Dates TBC | Athens, Helexpo Maroussi

VK PREMIUM: Greece is medicinal cannabis’ road into Europe

By: Richard Wordsworth

Looking along the top bar of the VK PREMIUM consultancy website, one of the tabs stands out. Services on offer are, well, pretty much what you’d expect: there’s business consulting, training and investment guidance in energy, agriculture, tourism BRP and technology. There’s a drop-down menu for the company’s success stories. And then, sitting almost literally front and centre between the About Us and Contact links, is the ‘Medical Cannabis’ tab - a star billing for an industry that wasn’t made legal in Greece until early 2018.

But it’s only when you click through to the company’s dedicated cannabis portal and to its blog that you get a sense of why what outwardly looks like such a typical consultancy firm is pushing its new interests in medical cannabis so hard. Almost every post on the blog is an update on the number of grower licenses granted to grow cannabis for medicinal purposes by the Greek government. From January 2019, VK PREMIUM has been keeping meticulous score: from the first two Greek licenses at the start of the year to a total of 26 as of August, VK PREMIUM is charting a green gold rush and today is either directly involved in the licensing of medical cannabis facilities or indirectly supporting investors to navigate Greece’s state subsidy schemes.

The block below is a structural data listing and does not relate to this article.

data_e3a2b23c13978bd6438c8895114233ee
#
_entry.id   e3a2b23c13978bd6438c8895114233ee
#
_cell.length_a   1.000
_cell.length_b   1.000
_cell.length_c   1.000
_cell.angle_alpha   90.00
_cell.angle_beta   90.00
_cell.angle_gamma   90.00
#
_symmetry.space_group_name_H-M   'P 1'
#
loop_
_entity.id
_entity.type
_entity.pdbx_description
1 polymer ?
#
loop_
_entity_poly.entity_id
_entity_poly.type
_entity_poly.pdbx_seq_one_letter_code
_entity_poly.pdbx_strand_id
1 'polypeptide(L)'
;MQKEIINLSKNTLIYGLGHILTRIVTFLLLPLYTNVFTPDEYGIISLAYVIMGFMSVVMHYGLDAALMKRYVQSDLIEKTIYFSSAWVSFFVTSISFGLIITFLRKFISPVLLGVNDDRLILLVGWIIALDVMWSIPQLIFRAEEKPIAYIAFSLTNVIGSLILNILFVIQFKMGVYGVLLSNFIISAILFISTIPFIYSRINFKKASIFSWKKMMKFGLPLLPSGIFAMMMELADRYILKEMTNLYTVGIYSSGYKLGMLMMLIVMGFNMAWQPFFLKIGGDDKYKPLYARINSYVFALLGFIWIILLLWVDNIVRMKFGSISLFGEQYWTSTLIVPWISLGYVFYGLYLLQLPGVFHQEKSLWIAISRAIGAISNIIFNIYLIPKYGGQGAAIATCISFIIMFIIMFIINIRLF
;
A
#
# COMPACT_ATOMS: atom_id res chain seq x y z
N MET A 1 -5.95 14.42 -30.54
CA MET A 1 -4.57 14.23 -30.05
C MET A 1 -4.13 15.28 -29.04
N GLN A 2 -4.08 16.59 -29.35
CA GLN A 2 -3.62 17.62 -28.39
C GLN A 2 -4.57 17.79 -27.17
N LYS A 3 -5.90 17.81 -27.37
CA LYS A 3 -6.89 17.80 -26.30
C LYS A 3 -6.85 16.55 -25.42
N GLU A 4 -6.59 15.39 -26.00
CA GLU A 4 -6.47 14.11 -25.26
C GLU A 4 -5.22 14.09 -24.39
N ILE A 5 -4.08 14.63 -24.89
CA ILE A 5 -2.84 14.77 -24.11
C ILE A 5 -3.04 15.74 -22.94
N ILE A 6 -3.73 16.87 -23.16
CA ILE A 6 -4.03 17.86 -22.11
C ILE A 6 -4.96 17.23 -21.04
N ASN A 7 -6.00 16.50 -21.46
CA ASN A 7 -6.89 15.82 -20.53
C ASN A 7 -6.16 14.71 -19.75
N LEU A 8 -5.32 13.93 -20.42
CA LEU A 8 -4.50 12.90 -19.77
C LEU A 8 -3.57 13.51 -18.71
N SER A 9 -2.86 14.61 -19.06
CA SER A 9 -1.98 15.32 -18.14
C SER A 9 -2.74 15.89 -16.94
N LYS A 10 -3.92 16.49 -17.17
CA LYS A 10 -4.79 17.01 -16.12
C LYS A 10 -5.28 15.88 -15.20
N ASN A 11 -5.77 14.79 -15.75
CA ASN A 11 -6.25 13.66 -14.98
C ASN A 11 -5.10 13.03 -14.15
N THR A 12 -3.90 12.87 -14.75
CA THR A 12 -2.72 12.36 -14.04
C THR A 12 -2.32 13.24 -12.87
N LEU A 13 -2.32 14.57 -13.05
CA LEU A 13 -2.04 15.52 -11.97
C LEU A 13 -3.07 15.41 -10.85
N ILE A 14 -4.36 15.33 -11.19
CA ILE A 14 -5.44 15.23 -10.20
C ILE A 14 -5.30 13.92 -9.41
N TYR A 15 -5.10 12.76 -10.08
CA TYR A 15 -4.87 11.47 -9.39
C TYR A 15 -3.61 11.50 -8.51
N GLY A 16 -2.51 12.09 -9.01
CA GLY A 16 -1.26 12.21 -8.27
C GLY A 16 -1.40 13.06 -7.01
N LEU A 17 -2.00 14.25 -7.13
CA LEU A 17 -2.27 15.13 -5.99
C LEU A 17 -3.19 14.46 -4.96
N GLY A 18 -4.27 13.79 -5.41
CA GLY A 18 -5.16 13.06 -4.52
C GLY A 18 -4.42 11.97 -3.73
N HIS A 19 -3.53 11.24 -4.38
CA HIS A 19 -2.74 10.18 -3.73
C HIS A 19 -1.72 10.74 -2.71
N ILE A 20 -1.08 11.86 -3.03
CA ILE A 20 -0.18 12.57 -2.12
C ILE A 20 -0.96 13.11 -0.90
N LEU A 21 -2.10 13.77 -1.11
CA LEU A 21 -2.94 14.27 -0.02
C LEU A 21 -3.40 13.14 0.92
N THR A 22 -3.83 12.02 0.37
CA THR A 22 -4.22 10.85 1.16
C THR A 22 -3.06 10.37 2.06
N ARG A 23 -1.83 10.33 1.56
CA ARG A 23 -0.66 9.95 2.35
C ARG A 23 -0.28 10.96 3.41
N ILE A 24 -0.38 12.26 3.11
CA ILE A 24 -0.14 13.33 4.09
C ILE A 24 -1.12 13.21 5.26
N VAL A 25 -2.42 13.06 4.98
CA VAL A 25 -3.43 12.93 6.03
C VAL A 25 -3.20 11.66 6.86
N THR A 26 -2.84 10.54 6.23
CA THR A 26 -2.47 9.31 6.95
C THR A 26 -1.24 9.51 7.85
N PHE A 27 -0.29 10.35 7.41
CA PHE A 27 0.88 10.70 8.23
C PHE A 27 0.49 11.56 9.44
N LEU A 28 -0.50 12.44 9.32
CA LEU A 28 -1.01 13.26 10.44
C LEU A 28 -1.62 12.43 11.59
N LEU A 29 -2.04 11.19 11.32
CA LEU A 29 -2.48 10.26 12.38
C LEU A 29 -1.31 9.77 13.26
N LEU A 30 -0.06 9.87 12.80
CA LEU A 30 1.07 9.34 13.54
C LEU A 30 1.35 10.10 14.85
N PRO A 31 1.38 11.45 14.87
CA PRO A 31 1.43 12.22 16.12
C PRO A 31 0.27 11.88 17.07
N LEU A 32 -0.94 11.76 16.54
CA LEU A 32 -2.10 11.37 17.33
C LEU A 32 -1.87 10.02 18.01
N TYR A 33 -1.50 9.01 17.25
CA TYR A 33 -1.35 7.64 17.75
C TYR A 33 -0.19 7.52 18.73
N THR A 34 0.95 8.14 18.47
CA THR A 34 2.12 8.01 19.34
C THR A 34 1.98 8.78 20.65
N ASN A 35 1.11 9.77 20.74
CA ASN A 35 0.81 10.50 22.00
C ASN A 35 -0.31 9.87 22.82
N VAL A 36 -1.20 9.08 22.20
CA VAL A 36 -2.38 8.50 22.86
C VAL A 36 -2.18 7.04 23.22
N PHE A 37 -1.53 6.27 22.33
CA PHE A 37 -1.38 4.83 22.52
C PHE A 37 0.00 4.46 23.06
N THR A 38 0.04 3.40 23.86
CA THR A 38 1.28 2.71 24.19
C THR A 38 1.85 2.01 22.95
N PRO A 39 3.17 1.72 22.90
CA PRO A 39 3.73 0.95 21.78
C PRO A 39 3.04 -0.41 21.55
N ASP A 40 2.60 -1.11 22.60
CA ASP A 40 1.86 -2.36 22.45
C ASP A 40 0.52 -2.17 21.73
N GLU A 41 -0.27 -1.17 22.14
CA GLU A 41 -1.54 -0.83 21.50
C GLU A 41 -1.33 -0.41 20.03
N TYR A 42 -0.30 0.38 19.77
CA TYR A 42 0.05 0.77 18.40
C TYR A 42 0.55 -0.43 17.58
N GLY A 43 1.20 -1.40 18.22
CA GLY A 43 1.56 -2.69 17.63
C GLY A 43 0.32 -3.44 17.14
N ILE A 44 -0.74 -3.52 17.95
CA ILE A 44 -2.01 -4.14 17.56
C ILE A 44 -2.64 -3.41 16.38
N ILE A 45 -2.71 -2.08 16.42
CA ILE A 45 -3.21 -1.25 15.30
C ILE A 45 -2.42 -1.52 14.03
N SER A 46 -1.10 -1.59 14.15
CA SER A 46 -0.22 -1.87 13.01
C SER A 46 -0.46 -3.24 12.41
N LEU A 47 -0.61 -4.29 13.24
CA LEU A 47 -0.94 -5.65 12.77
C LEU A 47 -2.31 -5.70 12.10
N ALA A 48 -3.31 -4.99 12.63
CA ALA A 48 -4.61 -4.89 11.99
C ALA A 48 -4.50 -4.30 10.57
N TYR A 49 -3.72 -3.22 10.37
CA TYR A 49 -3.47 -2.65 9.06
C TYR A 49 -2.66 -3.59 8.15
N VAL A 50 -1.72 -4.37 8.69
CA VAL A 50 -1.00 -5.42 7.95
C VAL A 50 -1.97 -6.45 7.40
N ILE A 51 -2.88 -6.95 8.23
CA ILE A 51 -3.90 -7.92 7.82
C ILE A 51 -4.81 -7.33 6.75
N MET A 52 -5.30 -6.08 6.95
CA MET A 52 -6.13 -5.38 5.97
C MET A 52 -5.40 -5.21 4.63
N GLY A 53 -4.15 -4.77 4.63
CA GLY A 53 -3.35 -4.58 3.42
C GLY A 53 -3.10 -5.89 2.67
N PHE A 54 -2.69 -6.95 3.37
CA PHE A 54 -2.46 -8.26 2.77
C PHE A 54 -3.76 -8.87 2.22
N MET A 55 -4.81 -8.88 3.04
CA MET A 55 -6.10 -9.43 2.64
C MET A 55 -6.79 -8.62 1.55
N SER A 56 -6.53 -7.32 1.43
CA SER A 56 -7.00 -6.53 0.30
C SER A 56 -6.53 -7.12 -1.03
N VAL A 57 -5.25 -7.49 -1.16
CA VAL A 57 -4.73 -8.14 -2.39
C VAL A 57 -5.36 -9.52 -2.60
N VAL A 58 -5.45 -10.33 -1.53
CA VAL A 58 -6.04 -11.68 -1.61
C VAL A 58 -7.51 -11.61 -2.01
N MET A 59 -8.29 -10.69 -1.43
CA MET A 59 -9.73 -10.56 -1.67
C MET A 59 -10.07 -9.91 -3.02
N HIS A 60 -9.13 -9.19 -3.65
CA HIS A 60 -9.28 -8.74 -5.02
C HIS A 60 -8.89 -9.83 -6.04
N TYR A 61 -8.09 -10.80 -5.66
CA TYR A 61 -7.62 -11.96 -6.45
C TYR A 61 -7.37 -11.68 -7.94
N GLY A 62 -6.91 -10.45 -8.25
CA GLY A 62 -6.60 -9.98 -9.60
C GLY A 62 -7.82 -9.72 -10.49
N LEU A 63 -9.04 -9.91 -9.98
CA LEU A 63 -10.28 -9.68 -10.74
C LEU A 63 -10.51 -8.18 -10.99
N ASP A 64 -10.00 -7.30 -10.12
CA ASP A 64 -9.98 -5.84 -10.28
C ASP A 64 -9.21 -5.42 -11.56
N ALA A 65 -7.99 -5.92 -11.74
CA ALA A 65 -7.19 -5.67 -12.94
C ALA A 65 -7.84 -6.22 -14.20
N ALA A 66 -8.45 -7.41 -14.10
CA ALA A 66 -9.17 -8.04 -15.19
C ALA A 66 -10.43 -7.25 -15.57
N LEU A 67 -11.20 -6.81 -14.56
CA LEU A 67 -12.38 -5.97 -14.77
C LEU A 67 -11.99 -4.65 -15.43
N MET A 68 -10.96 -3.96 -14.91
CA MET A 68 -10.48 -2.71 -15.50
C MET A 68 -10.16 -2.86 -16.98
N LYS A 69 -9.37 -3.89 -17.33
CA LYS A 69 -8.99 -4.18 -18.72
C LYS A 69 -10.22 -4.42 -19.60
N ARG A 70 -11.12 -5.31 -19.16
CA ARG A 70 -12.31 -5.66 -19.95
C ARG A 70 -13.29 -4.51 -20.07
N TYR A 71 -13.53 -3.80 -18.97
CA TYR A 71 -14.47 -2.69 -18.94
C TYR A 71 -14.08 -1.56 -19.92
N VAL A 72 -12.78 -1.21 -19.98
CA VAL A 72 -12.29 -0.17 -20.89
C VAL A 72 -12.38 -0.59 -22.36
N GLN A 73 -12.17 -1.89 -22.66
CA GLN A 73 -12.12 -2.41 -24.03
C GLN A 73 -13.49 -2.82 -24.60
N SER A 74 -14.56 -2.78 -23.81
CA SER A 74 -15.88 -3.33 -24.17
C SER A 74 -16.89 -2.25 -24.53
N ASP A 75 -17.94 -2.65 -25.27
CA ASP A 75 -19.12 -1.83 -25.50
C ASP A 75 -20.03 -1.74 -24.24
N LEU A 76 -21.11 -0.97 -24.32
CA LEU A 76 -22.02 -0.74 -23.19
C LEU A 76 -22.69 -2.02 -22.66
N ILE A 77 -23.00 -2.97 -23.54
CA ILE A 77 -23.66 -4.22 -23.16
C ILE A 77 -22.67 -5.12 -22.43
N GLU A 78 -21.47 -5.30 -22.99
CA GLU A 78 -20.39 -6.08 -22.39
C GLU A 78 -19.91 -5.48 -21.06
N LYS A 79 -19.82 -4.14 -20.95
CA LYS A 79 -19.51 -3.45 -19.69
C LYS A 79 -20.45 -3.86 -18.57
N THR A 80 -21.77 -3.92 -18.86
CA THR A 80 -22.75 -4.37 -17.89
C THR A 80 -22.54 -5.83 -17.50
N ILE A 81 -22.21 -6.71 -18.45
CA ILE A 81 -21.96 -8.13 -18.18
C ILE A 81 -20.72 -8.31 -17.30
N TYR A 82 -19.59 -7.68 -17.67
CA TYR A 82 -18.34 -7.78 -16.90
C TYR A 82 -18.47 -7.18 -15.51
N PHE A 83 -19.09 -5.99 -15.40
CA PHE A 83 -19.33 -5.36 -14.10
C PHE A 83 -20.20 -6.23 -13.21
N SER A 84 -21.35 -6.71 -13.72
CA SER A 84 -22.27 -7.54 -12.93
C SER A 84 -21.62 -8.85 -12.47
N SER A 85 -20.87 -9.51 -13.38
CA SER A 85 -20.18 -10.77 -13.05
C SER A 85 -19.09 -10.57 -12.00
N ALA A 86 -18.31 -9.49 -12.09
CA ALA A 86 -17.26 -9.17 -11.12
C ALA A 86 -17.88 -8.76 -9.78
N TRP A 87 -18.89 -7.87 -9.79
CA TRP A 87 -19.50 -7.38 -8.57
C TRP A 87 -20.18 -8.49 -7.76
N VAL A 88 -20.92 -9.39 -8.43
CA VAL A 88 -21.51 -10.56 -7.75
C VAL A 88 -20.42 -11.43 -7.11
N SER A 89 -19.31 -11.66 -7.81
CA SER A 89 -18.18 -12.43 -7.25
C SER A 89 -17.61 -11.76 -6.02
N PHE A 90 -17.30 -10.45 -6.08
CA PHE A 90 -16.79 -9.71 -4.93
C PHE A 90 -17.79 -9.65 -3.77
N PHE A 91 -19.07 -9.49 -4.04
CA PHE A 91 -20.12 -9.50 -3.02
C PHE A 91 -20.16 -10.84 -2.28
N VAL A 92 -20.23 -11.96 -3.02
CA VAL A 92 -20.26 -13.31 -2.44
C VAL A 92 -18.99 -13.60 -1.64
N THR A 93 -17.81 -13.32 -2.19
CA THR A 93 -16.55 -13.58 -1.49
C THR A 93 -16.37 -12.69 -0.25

“First of all,” Vamvakas explains, “the legislation in Greece is very friendly. If you fulfil the criteria and you’ve submitted your application properly, you can get your licence quite quickly. 26 licenses in one year is probably some kind of world record.”

But the Greek government’s legislation on medical cannabis is only a starting gun. Cannabis can be - and is, often for more illicit purposes - grown anywhere, with the right know-how and combinations of strip lights and hydroponics. For legitimate cannabis farms, these extra operating costs cut into company profits. What Greece can offer, Vamvakas explains, is not just a supportive government but conditions in which cannabis plants flourish more-or-less naturally.